Mexican FinMin Says Peso Intervention Does Not Make Sense

Intervention to support Mexico’s peso does not make sense when volatility is caused by global concerns, like jitters regarding the upcoming U.S. presidential election, Mexican finance minister Jose Antonio Meade said on Wednesday.

“If what we have is global worries about the results of the November 8 elections, in which markets worldwide … are moving the peso, then intervention would be like pouring drops of water into the ocean,” Meade said on national television. “It is not an instrument that would work.”

Mexico’s peso weakened more than 1.7 percent on Tuesday after opinion polls showed Republican presidential candidate Donald Trump, who has made disparaging comments about Mexicans, had closed the gap on Democratic opponent Hillary Clinton ahead of the election.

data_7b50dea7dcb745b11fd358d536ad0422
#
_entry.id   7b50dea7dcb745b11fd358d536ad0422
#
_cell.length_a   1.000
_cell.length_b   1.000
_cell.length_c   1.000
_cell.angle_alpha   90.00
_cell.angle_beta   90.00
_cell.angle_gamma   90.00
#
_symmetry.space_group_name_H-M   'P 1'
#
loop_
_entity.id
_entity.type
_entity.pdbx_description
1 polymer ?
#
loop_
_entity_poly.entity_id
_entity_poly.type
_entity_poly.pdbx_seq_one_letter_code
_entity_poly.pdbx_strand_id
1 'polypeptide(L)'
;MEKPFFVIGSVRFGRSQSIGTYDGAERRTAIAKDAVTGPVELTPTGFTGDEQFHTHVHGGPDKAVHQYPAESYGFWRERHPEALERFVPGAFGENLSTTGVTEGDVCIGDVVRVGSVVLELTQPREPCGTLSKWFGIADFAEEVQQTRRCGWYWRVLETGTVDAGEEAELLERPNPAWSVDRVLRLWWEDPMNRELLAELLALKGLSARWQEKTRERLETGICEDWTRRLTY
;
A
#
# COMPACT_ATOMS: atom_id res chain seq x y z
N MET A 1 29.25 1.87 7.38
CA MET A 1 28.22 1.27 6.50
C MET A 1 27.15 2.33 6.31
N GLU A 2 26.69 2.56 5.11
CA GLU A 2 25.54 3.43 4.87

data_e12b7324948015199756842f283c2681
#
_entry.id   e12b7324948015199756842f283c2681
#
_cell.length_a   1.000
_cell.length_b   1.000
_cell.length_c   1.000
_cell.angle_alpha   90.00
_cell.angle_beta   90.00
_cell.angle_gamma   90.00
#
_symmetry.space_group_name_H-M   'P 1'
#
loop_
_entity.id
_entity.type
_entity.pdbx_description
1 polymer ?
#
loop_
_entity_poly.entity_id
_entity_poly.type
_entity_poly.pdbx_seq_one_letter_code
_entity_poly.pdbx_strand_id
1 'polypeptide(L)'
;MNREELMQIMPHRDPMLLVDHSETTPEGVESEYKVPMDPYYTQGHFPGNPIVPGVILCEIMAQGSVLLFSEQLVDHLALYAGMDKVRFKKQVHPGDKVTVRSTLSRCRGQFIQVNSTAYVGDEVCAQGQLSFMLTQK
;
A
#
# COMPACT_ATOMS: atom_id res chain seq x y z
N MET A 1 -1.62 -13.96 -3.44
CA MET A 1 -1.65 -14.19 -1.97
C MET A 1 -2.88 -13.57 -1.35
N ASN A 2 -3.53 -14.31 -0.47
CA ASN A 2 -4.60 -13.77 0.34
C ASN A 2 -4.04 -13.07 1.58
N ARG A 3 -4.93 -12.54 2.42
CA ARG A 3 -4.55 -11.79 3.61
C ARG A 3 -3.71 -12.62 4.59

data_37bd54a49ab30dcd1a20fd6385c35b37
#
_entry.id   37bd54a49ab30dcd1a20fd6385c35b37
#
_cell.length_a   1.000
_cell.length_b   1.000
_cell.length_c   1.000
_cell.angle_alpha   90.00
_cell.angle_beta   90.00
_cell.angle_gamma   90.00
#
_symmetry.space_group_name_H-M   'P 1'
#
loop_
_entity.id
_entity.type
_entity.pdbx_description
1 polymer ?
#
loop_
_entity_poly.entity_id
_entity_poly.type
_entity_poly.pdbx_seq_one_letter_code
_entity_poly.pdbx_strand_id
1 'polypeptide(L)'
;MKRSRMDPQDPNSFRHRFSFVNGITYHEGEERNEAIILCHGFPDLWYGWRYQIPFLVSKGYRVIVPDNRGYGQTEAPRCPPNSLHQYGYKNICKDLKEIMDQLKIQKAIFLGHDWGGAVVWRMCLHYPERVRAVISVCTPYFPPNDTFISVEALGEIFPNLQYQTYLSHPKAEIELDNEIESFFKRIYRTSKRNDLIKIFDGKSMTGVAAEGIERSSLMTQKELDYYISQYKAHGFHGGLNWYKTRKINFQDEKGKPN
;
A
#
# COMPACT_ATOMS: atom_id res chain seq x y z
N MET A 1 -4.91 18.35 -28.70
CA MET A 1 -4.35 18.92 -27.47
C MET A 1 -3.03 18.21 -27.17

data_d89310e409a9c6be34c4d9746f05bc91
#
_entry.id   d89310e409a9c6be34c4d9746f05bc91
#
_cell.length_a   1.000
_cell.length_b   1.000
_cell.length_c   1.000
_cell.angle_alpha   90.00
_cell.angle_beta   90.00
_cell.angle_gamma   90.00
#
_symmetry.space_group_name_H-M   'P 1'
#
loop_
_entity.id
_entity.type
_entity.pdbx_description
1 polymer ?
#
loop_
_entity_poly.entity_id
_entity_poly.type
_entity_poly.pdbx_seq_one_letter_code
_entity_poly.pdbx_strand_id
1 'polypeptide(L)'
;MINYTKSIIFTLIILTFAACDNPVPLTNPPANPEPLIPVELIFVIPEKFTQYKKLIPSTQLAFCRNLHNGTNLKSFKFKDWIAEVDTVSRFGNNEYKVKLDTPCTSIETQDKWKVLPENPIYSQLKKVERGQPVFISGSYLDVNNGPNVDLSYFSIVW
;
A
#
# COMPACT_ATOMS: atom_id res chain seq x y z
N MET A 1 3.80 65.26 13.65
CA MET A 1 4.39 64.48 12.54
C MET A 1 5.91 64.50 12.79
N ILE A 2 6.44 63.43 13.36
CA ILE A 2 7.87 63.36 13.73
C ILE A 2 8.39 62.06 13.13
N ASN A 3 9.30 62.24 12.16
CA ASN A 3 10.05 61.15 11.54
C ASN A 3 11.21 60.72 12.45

via Reuters

This article is for general information purposes only. It is not investment advice or a solution to buy or sell securities. Opinions are the authors; not necessarily that of OANDA Corporation or any of its affiliates, subsidiaries, officers or directors. Leveraged trading is high risk and not suitable for all. You could lose all of your deposited funds.

Alfonso Esparza

Alfonso Esparza

Senior Currency Analyst at Market Pulse
Alfonso Esparza specializes in macro forex strategies for North American and major currency pairs. Upon joining OANDA in 2007, Alfonso Esparza established the MarketPulseFX blog and he has since written extensively about central banks and global economic and political trends. Alfonso has also worked as a professional currency trader focused on North America and emerging markets. He has been published by The MarketWatch, Reuters, the Wall Street Journal and The Globe and Mail, and he also appears regularly as a guest commentator on networks including Bloomberg and BNN. He holds a finance degree from the Monterrey Institute of Technology and Higher Education (ITESM) and an MBA with a specialization on financial engineering and marketing from the University of Toronto.
Alfonso Esparza